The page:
Chart of the Month – European Financials: banking on the right stuff

by Pierre Mouton

European Financials: banking on the right stuff

Source: Bloomberg, Notz Stucki

The whole financial sector in Europe has quite often been qualified as a disaster for equity investors since the GFC. It’s been now almost 10 years since the market bottomed in 2009, and an investor in European financial stocks during these 10 years has had to cope with strong headwinds and a high level of stress; remember before 2008 how fast the sector, and especially banks, rose. From the end of 2002 until the end of 2006, the European banking sector has compounded at a whopping 20.5% dividends included….

If we now turn to the last 10 years, the numbers have changed dramatically: from February 2009 until today, the sector has returned 7.5% annually with dividends (3.4% without dividends), but as can be seen on the chart of the month, timing was critical. An investor having bought the European banks index in November 2009 will have lost 1.1% annualized with dividends as of today (-4.6% without dividends), which explains the disdain expressed by many portfolio managers vis-à-vis the sector.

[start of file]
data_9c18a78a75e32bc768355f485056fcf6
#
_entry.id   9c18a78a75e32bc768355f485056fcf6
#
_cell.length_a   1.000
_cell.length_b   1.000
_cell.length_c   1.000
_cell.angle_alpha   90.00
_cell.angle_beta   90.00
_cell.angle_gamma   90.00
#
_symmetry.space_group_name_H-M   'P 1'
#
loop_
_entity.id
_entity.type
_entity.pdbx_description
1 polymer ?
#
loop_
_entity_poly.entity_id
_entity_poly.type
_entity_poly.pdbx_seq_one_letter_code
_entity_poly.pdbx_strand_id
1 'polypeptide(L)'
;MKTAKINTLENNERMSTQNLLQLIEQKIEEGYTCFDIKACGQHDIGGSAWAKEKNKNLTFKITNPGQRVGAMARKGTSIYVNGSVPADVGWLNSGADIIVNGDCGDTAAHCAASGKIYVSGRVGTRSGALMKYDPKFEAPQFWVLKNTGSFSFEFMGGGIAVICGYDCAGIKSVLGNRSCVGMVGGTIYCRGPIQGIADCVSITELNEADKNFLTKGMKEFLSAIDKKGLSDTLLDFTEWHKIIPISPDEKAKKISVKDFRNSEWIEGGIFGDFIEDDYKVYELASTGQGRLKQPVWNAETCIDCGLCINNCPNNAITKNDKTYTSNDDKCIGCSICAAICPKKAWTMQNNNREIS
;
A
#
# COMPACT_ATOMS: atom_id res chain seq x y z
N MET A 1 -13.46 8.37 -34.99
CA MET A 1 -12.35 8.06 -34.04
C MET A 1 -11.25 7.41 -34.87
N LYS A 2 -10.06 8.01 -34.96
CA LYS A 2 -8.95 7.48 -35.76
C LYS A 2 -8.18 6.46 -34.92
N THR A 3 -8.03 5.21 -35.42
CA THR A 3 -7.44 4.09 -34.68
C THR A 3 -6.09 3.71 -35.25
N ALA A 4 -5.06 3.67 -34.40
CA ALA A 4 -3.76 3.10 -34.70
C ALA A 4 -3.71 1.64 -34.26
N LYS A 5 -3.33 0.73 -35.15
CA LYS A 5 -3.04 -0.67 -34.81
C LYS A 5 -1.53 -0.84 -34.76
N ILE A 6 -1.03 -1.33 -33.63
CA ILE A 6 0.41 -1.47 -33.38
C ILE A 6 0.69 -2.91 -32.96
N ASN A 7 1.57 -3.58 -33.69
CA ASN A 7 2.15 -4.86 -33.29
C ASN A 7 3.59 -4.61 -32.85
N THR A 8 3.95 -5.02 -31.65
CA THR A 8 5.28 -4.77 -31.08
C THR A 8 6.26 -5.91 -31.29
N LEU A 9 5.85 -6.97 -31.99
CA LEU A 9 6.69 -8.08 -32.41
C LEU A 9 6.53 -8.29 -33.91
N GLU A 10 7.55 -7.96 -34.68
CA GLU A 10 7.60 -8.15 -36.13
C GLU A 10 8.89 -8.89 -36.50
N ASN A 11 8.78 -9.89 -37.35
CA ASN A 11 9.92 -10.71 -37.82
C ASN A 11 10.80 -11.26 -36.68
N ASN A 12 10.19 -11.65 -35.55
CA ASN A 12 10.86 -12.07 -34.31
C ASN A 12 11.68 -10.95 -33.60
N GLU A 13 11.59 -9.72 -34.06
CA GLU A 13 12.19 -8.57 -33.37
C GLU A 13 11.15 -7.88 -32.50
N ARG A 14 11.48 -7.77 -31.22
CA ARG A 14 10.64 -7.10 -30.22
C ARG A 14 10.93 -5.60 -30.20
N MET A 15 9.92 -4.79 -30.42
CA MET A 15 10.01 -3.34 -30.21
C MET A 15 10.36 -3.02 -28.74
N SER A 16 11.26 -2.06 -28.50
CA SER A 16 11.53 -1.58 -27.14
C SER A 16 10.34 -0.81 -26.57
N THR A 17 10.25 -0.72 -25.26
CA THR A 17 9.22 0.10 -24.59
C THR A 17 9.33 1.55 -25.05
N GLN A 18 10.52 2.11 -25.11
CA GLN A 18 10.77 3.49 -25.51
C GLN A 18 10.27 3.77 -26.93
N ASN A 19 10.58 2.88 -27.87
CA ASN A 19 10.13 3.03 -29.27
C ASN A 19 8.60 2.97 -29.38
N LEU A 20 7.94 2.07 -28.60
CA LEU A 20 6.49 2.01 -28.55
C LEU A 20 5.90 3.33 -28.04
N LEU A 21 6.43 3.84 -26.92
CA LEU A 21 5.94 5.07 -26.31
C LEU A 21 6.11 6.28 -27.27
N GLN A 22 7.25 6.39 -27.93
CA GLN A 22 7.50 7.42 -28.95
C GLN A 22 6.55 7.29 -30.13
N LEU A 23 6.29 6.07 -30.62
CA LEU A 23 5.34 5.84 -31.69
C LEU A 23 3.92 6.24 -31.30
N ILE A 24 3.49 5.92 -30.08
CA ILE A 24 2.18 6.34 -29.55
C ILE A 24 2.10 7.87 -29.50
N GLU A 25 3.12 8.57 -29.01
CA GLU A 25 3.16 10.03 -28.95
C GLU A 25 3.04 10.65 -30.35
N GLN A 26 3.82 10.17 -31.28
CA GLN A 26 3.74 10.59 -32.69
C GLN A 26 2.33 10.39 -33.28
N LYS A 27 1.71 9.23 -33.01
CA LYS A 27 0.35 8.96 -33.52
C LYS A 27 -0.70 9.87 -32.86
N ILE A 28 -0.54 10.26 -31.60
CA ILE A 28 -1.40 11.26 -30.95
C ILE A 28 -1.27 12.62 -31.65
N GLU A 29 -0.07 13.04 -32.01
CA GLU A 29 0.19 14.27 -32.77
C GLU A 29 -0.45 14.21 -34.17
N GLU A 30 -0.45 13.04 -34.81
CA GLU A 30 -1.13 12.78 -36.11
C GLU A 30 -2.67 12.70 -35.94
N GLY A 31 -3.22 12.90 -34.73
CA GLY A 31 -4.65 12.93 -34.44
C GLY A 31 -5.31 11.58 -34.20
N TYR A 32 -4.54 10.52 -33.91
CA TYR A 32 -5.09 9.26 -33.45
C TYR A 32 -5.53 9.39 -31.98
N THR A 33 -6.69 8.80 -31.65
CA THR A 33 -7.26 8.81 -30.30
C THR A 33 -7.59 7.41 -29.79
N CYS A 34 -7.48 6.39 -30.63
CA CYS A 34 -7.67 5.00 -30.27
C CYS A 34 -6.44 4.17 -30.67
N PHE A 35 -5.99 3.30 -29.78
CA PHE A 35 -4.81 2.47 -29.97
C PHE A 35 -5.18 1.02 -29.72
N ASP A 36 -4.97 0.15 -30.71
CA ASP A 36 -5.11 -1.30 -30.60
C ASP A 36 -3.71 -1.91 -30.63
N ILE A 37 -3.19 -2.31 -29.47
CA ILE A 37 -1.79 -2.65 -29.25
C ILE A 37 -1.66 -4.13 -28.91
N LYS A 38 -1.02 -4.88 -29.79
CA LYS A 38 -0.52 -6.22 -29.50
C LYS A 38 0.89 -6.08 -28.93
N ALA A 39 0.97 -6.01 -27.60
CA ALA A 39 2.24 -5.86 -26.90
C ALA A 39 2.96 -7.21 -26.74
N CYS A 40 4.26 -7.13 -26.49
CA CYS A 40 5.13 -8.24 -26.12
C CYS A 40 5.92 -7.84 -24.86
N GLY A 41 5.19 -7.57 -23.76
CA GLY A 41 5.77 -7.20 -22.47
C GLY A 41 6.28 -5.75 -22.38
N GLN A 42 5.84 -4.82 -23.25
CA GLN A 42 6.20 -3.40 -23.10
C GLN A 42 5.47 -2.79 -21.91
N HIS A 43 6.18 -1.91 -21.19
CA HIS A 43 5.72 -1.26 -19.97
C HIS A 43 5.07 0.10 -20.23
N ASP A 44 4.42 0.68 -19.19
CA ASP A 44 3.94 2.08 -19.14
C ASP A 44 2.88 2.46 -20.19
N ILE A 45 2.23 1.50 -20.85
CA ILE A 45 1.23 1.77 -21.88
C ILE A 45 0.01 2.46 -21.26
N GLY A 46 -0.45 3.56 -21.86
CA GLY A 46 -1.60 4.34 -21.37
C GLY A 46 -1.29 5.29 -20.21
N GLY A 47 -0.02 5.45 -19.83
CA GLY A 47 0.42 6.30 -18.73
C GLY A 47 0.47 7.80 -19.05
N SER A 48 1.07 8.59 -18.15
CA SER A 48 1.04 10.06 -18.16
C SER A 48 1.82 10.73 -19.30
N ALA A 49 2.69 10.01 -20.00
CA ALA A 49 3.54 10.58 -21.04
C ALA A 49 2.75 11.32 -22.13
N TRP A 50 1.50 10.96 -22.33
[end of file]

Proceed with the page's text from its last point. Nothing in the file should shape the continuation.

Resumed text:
But financials are not made of banks only; by contrast, the Insurance sector has been on fire for the last 10 years, and even if it has been volatile, timing was far less decisive: since February 2009 the Insurance sector has returned 15.7% annually with dividends (7.6% without), and from November 2009 until today the numbers are still appealing: +11% annualized total return (+6.2% without dividends).

How has such a discrepancy been possible? Regulation, a heavy burden for the financial sector, has been much more damageable to banks as it has forced them to increase capital on a permanent basis, hampering shareholders’ returns. Another factor has obviously been the huge fines banks had to pay to US and European authorities, a casualty that has been avoided by insurers. The aftermaths of the GFC have also been more painful for banks than for insurance companies, who did not have to cope with rising non-performing loans. Many other facts are explanative, but it’s also worth mentioning the continuous difficulties of some countries in Europe, where the consanguinity between Governments and large banks is very strong…even if Insurance companies are not immune.

We still think it is possible to generate good returns with some specific banks because in some cases there’s real value, but as a longer term investment we feel much more comfortable with high quality insurance and reinsurance companies, which not only pay a good dividend, but also show resilience and growth.

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